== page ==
“The unadulterated Irish language”: Irish Speakers in Nineteenth Century New York
March 17, 2015

The June 13, 1857, issue of Harper’s Weekly ran this short anecdote under “Things and Otherwise”: A woman a short time since appeared at the lower police court in New York city, and, going up to the judge, addressed him, as nearly as our reporter could understand, as follows:“R-r-r-r-r-r-r-r-r-r!” The judge at once called the interpreter of the court. “Here, F—,…

Read More
Artist as soldier: David Cronin’s sketches from the field of war
February 12, 2014

This post was written by Deborah Tint, cataloging assistant.   At the start of the Civil War Harper’s Weekly, then known as a journal of news, culture and serial fiction, sprang into action to provide striking images of the conflict to those at home and at the front. Articles appeared to inform readers that a corps of “Regular Artist-Correspondents”…

Read More
“An abomination in the eyes of sportsmen”: The early days of professional football
January 29, 2014

On April 4, 1865, New Yorker James F. Maury wrote in his diary “Very fine day. I celebrated the capture of Richmond by breaking my leg while playing football.” Although the injury will not be new to today’s football fan, the game played that day might not have been quite as familiar. In 1865, football…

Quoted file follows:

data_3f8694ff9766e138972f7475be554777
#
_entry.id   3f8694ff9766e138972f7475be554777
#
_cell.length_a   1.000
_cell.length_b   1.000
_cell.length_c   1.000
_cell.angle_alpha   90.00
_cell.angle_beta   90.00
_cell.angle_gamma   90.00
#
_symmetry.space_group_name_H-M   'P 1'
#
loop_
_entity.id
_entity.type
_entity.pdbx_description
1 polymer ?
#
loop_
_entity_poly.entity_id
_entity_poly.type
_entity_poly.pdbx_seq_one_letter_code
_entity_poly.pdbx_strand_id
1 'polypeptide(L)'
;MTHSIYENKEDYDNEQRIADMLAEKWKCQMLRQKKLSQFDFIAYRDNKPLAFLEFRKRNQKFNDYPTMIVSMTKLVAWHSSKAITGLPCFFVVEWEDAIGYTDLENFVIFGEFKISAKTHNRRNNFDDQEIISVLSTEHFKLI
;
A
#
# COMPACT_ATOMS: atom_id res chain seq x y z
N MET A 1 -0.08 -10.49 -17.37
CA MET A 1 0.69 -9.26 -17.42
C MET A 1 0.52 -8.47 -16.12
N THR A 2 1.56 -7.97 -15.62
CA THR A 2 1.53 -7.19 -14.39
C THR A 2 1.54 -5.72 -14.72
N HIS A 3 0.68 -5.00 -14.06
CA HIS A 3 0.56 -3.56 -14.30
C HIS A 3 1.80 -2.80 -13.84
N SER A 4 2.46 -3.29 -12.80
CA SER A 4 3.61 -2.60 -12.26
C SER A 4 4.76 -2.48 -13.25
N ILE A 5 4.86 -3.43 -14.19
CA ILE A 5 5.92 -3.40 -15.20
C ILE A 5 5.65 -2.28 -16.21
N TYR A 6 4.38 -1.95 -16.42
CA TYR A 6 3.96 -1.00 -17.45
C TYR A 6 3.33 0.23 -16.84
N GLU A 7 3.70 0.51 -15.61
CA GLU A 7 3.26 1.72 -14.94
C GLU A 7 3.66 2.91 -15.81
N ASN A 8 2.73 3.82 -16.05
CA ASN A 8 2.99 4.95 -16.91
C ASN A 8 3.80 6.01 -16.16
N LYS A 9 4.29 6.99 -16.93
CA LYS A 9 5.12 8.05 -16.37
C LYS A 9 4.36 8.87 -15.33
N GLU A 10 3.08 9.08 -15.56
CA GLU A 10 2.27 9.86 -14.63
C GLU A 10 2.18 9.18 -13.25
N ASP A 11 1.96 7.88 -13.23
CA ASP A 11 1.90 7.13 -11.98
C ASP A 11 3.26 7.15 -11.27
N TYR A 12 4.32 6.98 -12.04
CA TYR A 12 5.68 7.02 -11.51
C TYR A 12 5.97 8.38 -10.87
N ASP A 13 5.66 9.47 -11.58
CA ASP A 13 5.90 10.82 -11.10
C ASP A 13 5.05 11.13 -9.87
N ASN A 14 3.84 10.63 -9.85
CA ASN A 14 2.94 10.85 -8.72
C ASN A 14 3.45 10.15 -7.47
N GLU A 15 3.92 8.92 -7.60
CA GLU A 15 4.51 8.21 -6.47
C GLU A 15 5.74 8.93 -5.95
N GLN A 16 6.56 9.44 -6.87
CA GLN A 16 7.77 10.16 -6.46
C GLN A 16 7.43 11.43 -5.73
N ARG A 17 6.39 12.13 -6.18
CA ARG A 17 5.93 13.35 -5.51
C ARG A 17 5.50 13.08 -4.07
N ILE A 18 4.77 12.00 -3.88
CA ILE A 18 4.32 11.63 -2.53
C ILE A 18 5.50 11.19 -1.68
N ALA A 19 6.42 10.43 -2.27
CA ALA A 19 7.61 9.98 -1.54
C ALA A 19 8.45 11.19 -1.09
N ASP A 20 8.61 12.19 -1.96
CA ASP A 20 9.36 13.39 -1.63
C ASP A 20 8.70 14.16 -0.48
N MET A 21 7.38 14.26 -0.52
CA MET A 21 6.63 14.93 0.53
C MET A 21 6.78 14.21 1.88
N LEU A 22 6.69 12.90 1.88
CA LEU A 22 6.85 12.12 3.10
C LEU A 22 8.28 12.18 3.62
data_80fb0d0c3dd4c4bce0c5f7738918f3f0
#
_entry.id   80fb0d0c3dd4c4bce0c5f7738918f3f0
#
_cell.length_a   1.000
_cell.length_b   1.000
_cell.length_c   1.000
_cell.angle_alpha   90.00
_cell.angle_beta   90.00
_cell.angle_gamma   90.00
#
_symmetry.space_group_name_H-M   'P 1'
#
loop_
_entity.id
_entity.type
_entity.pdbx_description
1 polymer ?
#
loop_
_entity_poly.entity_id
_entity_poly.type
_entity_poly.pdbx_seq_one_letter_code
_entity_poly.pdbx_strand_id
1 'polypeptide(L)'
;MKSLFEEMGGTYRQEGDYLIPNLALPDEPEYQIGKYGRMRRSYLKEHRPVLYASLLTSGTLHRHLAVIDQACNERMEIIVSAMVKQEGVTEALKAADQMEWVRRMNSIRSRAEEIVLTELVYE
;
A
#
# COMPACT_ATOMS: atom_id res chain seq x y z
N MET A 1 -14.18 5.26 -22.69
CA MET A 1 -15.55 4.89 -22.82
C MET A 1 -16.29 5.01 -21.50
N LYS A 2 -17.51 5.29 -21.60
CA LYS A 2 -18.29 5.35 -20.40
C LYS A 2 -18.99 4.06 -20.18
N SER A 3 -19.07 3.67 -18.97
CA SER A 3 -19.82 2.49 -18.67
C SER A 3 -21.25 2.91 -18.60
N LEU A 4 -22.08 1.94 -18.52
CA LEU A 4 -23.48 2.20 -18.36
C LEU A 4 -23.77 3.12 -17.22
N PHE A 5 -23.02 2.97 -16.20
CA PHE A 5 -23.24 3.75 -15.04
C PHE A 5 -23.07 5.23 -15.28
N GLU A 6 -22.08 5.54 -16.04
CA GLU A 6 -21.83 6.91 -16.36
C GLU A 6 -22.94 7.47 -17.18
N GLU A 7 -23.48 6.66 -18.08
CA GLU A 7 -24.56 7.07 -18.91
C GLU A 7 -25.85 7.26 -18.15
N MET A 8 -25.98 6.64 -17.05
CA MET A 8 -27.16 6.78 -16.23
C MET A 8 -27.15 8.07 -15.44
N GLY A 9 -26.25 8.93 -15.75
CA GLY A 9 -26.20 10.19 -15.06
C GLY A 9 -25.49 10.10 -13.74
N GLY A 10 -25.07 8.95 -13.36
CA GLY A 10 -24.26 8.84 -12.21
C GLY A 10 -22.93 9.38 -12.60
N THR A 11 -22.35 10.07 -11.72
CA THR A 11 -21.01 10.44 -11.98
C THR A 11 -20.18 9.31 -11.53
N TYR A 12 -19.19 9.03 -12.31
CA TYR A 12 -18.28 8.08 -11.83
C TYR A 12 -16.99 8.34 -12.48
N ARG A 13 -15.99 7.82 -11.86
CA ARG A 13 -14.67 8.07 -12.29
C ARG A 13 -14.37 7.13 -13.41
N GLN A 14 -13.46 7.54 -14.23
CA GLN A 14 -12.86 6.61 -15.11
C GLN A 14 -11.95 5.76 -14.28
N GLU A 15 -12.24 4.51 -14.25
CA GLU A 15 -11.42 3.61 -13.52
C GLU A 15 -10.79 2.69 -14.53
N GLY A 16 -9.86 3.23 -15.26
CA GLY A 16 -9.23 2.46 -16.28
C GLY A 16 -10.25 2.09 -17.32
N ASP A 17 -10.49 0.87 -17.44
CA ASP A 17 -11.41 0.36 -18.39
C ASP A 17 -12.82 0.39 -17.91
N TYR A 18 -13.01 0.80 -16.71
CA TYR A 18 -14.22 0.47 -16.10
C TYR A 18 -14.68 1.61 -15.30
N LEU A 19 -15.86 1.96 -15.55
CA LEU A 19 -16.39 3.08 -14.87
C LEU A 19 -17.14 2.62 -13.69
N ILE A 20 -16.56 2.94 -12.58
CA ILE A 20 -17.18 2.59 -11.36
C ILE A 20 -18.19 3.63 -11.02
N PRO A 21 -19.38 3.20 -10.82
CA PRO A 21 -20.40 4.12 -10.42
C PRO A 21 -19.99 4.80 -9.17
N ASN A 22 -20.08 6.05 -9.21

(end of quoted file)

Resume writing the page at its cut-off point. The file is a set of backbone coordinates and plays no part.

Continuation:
Read More
Elephants in the (Reading) Room
March 27, 2012

Written by Joseph Ditta, Reference Librarian. Apropos of nothing, here are two elephant “firsts” from the library collections. The Elephant (Newburyport, Mass.: William Barrett, 1797) Broadside SY1797 no. 26. Although most accounts refer to it in the masculine, the first elephant brought to the United States (through New York, of course!), was actually female. Some…

Read More
Daniel E. Sickles: The Rotten Apple from the Big Apple
January 31, 2012

Far be it from us to dwell on the negatives of history, but there’s no denying that New York has produced its share of heels. High on anyone’s list should be Daniel Sickles. On a Sunday morning in February of 1859, the New York born and bred Sickles shot the un-armed Philip Barton Key (the son of…

Read More
Merry Christmas!
December 23, 2010

Most people do not associate Santa Claus with war, but in fact the connection goes back to Santa’s very beginnings. Our popular image of Santa was created by cartoonist Thomas Nast during the Civil War. Nast’s first Santa illustrations, published in the January 3, 1863 edition of Harper’s Weekly, featured Santa visiting dejected Union soldiers….

Read More